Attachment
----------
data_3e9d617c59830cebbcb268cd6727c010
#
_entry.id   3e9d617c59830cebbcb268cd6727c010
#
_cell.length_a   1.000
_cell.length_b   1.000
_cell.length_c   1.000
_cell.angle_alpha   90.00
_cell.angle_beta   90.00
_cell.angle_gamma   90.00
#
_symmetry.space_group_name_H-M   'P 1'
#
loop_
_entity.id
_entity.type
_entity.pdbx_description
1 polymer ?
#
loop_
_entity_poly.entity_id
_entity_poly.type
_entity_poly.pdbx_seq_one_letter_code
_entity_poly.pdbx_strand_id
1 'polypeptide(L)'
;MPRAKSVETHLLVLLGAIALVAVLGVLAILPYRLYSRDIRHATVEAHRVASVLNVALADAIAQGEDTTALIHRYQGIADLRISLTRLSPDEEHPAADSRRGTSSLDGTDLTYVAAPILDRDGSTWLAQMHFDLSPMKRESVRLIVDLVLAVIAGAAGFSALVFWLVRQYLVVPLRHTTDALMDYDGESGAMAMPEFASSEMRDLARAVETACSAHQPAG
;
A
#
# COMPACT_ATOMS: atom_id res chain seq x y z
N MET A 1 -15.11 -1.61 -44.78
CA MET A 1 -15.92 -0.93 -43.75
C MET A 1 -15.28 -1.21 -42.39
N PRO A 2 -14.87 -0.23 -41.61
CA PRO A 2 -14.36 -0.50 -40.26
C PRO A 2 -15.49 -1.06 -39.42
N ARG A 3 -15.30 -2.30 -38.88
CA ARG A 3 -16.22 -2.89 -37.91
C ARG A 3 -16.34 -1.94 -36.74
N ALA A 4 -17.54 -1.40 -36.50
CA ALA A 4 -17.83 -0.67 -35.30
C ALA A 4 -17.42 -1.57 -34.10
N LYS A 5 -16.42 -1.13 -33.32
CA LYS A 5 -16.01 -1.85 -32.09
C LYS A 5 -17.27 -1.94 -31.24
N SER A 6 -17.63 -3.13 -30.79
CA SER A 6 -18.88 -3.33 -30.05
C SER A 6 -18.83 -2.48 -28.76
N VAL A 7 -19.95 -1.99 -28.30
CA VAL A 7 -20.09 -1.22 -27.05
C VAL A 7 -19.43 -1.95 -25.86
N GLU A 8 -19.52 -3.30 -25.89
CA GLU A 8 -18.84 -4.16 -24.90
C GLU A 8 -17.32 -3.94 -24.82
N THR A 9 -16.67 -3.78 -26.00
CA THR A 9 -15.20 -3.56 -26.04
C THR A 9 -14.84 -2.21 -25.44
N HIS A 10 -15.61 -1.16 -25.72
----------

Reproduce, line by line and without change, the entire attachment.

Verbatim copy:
data_3e9d617c59830cebbcb268cd6727c010
#
_entry.id   3e9d617c59830cebbcb268cd6727c010
#
_cell.length_a   1.000
_cell.length_b   1.000
_cell.length_c   1.000
_cell.angle_alpha   90.00
_cell.angle_beta   90.00
_cell.angle_gamma   90.00
#
_symmetry.space_group_name_H-M   'P 1'
#
loop_
_entity.id
_entity.type
_entity.pdbx_description
1 polymer ?
#
loop_
_entity_poly.entity_id
_entity_poly.type
_entity_poly.pdbx_seq_one_letter_code
_entity_poly.pdbx_strand_id
1 'polypeptide(L)'
;MPRAKSVETHLLVLLGAIALVAVLGVLAILPYRLYSRDIRHATVEAHRVASVLNVALADAIAQGEDTTALIHRYQGIADLRISLTRLSPDEEHPAADSRRGTSSLDGTDLTYVAAPILDRDGSTWLAQMHFDLSPMKRESVRLIVDLVLAVIAGAAGFSALVFWLVRQYLVVPLRHTTDALMDYDGESGAMAMPEFASSEMRDLARAVETACSAHQPAG
;
A
#
# COMPACT_ATOMS: atom_id res chain seq x y z
N MET A 1 -15.11 -1.61 -44.78
CA MET A 1 -15.92 -0.93 -43.75
C MET A 1 -15.28 -1.21 -42.39
N PRO A 2 -14.87 -0.23 -41.61
CA PRO A 2 -14.36 -0.50 -40.26
C PRO A 2 -15.49 -1.06 -39.42
N ARG A 3 -15.30 -2.30 -38.88
CA ARG A 3 -16.22 -2.89 -37.91
C ARG A 3 -16.34 -1.94 -36.74
N ALA A 4 -17.54 -1.40 -36.50
CA ALA A 4 -17.83 -0.67 -35.30
C ALA A 4 -17.42 -1.57 -34.10
N LYS A 5 -16.42 -1.13 -33.32
CA LYS A 5 -16.01 -1.85 -32.09
C LYS A 5 -17.27 -1.94 -31.24
N SER A 6 -17.63 -3.13 -30.79
CA SER A 6 -18.88 -3.33 -30.05
C SER A 6 -18.83 -2.48 -28.76
N VAL A 7 -19.95 -1.99 -28.30
CA VAL A 7 -20.09 -1.22 -27.05
C VAL A 7 -19.43 -1.95 -25.86
N GLU A 8 -19.52 -3.30 -25.89
CA GLU A 8 -18.84 -4.16 -24.90
C GLU A 8 -17.32 -3.94 -24.82
N THR A 9 -16.67 -3.78 -26.00
CA THR A 9 -15.20 -3.56 -26.04
C THR A 9 -14.84 -2.21 -25.44
N HIS A 10 -15.61 -1.16 -25.72